The governor that time forgot

By Don McAlavy: Local columnist

I have book cases that are full of old history books. One of the books fell out of the case yesterday.

The book was titled “My Life in the Mountains and on the Plains” and the man who wrote the book was that old New Mexico governor.

David Meriwether, Virginia-Kentucky frontiersman, mountain man in the American Far West, plainsman, and territorial governor of New Mexico, enjoyed a career matched by few of his time in the first sixty years of the 19th century.

His activities as governor of New Mexico Territory area are a matter of fairly extensive record and has frequently been cited by historians.

But the David Meriwether who went to the Upper Missouri in 1819 under contract to Colonel John O’Fallon, who saw Santa Fe as a prisoner of the Spaniards in 1820, became a trader at Fort Osage, and ultimately returned in 1853 as chief of state of New Mexico is little known to historians.

The reason is simple: practically no data has been available on the years before his territorial governorship.

In New Mexico, the one link with the rest of U.S. was the Santa Fe Trail from Independence, Missouri, with its infrequent trader caravans and its monthly mail service.

David Meriwether lived with three companions on the Great Plains through the bitter winter of 1820-21 and lived with his faithful African-American boy and three Indian companions on the Great Plains in a makeshift shelter through the bitter winter.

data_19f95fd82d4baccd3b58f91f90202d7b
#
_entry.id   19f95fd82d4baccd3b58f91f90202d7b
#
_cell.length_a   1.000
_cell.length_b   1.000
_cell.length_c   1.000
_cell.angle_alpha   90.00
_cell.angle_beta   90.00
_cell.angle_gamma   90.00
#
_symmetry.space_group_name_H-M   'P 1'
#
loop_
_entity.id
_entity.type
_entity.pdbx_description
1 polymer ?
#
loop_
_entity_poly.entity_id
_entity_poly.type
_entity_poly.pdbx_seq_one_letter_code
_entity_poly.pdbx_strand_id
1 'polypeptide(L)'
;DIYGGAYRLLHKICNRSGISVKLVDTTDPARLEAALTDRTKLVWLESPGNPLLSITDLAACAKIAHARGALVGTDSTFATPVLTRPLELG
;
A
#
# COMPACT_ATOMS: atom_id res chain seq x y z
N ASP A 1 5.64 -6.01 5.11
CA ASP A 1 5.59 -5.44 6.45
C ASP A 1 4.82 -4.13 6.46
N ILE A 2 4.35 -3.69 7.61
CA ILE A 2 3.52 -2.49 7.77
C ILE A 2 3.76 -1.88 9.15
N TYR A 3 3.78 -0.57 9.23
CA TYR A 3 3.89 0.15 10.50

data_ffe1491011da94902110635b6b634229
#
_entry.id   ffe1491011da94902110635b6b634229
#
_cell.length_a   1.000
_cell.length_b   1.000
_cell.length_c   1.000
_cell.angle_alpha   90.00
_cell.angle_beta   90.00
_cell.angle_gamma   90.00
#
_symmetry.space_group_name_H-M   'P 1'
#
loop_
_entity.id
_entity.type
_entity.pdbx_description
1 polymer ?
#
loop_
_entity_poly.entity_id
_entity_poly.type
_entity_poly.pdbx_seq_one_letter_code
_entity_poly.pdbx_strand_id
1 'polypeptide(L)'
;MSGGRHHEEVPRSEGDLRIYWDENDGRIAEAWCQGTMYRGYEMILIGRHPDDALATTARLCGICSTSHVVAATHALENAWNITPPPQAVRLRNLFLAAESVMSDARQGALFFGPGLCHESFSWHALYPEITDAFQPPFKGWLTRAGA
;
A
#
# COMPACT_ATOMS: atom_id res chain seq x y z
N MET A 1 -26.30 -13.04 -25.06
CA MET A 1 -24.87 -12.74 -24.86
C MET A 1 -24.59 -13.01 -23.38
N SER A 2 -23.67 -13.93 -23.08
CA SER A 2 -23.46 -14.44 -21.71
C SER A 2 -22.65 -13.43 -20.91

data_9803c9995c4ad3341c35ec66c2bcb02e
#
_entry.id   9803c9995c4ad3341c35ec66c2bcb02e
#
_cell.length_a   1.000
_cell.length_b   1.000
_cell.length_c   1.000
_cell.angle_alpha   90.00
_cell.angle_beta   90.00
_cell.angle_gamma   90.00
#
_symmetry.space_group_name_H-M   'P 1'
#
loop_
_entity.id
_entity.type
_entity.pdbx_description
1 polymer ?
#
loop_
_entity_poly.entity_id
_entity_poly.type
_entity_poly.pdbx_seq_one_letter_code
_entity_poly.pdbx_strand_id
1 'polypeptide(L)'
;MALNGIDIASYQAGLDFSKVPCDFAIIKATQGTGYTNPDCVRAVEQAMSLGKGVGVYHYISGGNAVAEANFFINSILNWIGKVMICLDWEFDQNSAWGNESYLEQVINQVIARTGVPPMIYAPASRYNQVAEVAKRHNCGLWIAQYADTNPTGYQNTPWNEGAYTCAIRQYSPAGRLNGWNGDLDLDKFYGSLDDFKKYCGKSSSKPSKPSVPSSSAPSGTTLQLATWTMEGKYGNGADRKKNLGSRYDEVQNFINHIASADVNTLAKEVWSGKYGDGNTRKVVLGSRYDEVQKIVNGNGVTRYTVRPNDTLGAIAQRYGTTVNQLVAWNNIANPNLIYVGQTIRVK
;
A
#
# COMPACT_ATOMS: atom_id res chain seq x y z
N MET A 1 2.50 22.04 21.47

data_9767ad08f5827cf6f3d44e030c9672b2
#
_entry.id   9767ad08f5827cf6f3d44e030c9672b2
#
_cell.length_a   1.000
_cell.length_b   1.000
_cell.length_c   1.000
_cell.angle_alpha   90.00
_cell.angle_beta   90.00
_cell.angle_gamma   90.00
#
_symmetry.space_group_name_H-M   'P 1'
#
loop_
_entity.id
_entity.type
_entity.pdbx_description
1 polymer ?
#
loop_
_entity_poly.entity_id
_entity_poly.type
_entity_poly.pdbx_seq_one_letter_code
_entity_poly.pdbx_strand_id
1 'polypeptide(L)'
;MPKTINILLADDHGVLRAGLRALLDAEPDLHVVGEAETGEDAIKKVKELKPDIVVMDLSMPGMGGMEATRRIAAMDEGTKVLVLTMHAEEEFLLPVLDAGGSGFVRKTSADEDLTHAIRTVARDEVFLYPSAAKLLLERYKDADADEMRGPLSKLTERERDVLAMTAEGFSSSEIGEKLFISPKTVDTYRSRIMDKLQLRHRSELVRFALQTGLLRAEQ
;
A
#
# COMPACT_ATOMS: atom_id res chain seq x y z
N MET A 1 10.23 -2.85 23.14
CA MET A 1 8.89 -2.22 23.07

He made an intelligent, practical Governor. But during his administration of four years there was incessant war with the Navajos on the West, the Utes and Jicarillas Apaches on the north, the Mescaleros on the east, and the Gila and Mogollon Apaches on the south, were of frequent occurrence, and the military was kept busy all the time.

Meriwether returned to his home, supervising his two farms in

Indiana and Kentucky’ and he became actively engaged in politics. A year later in 1858 he was elected to the Kentucky House of Representatives, becoming speaker in 1859.

In 1886, at the age of eighty-six, Meriwether began dictating this account (this book) to a granddaughter.

A copy of the manuscript descended to a great-granddaughter, and its survival has made possible the publication of this important piece of Western Americana seventy-nine years after it was written.

Meriwether was the fourth Territorial Governor of New Mexico. His years in office as governor in New Mexico was 1853-1856.

This book was published in 1965 by the University of Oklahoma Press.

Don McAlavy is Curry County’s historian. He can be contacted at: dmcalavy@telescopelab.com